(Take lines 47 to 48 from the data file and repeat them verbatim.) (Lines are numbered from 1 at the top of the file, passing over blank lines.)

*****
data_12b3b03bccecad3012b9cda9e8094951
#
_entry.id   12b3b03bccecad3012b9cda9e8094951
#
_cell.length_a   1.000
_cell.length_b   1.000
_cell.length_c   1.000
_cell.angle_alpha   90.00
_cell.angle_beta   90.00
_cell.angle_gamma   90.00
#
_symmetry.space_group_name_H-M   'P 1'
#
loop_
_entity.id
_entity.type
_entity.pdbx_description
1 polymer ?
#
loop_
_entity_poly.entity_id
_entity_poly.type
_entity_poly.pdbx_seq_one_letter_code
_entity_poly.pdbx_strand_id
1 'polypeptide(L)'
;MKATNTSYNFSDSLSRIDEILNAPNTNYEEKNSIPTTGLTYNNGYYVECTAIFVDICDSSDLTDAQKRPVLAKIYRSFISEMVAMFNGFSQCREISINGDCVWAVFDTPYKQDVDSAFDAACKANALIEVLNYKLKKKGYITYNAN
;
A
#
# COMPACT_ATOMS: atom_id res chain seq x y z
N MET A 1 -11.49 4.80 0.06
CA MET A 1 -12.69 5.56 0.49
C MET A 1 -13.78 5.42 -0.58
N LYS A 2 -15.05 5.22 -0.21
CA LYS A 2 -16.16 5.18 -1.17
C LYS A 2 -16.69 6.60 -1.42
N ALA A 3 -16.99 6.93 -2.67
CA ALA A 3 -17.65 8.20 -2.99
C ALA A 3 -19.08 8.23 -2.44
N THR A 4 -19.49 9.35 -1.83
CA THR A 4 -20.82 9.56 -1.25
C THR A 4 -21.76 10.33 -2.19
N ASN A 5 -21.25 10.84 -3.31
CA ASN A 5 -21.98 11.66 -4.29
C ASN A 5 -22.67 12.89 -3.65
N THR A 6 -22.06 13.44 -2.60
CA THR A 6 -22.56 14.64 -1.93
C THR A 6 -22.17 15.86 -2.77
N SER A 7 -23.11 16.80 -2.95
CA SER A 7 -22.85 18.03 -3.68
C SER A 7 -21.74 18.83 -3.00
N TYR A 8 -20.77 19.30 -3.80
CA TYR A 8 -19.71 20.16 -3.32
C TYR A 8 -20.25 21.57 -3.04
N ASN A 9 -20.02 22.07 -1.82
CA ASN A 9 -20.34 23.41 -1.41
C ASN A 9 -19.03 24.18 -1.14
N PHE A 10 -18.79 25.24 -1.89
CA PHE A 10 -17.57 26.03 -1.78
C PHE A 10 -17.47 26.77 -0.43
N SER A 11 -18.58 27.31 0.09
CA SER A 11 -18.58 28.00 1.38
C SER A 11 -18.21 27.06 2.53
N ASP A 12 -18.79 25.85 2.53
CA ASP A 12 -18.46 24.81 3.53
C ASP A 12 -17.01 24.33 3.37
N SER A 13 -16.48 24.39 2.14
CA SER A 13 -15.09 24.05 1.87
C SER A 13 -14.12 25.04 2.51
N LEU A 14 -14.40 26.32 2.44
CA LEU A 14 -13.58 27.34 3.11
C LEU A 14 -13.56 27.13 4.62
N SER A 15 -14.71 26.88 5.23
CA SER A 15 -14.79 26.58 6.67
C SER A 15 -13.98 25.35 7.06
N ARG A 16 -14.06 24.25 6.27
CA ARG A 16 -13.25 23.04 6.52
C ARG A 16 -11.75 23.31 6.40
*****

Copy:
CA THR A 6 -22.56 14.64 -1.93
C THR A 6 -22.17 15.86 -2.77